Report of 1st discussion group: The last interglacial in high latitudes of the Northern Hemisphere: Terrestrial and marine evidence

members LIGA members*, P. Anderson, O. Borisova, J. L. de Beaulieu, A. de Vernal, J. Eiriksson, S. Funder, P. Gibbard, T. Hamilton, S. P. Harrison, M. Houmark-Nielsen, B. Huntley, K. L. Knudsen, E. Larsen, L. J. Maher, J. V. Matthews, G. Miller, A. Raukas, N. Reeh, A. M. RobertssonN. Rutter, C. E. Schweger, H. P. Sejrup, A. Sher, A. Telka, C. Turner, A. Velichko, B. Ward

*Corresponding author for this work

Research output: Contribution to journalArticlepeer-review

40 Citations (Scopus)

Abstract

The paleoclimatic informations preserved at some selected sites from high northern latitudes correlative with the last interglacial maximum of Isotopic Substage 5e have been compiled on a hemisphere scale. The mapped compilation reveals much warmer climate conditions on average than present in both terrestrial and marine environments, and indicates a northward shift of subpolar and boreal bioclimatic zones. The data also suggest that temperature and precipitation gradients were significantly different than those of the Holocene, with particularly efficient latitudinal and eastward transport of warm air masses. The paleoenvironmental and paleoclimate trends through the last interglacial sensu lato (Isotopic Stage 5) are more difficult to assess because the chronostratigraphical framework is poorly constrained. Nevertheless, the data suggest important regionalism in the climatostratigraphical trends. In particular, the large amplitude climatic cyclicity that characterizes the last interglacial of Europe is barely observed elsewhere. Moreover, by the end of the last interglacial (Isotopic Substage 5a), conditions slightly cooler than present are recorded in western Europe, while relatively warm conditions, similar to today, apparently prevailed in circumpolar regions adjacent to the North Atlantic despite the onset of ice growth. The last interglacial provides paleosynoptic situations, unlike those of the present, that may contribute to understanding interactions within the environmental system on a hemispheric scale. There is, however, an imperative need for uniformization of data sets and for more accurate chronological control on regional scales.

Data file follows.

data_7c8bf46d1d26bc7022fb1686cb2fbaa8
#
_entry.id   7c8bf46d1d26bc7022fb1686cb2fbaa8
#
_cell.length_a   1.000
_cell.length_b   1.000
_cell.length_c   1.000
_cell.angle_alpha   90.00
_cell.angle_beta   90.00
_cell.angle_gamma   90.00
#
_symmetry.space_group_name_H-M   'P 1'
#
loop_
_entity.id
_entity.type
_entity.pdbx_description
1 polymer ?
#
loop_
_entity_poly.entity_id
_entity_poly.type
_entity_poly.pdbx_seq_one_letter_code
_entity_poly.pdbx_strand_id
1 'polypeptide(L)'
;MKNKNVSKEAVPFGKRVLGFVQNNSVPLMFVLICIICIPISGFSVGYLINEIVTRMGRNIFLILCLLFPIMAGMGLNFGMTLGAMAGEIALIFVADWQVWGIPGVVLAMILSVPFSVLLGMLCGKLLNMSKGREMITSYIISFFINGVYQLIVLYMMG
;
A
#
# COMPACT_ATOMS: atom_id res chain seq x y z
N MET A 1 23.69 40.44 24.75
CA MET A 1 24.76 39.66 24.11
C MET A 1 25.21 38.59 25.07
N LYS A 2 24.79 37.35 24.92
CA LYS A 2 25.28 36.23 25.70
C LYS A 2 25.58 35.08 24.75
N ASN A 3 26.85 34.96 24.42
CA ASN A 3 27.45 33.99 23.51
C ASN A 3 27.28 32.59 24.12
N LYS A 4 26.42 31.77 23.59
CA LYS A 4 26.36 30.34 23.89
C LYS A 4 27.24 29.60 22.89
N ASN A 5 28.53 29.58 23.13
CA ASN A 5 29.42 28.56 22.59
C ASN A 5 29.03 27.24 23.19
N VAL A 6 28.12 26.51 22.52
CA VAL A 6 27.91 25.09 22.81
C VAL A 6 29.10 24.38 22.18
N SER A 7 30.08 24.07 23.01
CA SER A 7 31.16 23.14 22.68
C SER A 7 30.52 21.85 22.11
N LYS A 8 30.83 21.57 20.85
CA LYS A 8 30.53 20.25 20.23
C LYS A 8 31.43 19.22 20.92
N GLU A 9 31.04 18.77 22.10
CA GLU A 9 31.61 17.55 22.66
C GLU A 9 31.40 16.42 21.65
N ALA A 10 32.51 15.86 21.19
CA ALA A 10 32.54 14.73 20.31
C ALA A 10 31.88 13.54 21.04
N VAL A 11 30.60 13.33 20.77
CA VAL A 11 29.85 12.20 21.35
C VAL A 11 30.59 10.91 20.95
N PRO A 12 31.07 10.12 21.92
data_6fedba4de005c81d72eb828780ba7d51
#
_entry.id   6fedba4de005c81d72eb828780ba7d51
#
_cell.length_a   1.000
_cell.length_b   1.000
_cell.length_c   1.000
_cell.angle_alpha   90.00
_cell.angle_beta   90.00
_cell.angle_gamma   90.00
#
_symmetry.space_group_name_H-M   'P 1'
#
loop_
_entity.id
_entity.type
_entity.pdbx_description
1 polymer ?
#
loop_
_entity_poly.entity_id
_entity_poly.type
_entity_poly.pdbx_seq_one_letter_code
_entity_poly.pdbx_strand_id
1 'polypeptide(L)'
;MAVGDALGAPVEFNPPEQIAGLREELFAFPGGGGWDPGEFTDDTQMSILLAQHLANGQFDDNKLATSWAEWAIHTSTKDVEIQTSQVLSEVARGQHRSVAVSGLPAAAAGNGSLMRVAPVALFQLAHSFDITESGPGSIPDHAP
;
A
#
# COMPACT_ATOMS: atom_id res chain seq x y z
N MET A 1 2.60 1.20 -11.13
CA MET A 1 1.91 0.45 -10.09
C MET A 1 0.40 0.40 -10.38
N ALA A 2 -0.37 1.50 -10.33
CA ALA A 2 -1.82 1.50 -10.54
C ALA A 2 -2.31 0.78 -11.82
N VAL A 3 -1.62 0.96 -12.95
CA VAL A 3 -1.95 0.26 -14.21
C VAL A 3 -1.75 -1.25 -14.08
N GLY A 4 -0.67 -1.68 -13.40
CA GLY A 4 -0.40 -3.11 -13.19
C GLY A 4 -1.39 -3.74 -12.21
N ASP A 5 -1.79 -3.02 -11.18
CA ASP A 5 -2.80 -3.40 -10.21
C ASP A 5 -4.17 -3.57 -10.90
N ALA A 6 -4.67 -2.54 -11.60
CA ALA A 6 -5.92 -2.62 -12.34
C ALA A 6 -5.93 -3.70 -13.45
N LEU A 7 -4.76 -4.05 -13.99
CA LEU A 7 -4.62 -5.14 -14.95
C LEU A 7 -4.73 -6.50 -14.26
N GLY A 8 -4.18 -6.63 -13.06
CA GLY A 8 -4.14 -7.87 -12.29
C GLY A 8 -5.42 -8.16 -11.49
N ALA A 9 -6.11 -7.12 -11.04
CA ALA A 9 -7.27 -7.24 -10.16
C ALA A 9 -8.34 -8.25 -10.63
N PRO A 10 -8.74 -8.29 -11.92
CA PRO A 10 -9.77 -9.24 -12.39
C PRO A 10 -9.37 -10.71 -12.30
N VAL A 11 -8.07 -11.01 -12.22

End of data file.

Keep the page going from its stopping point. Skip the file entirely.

Original languageEnglish
Pages (from-to)9-28
Number of pages20
JournalQuaternary International
Volume10-12
Issue numberC
DOIs
Publication statusPublished - 1991

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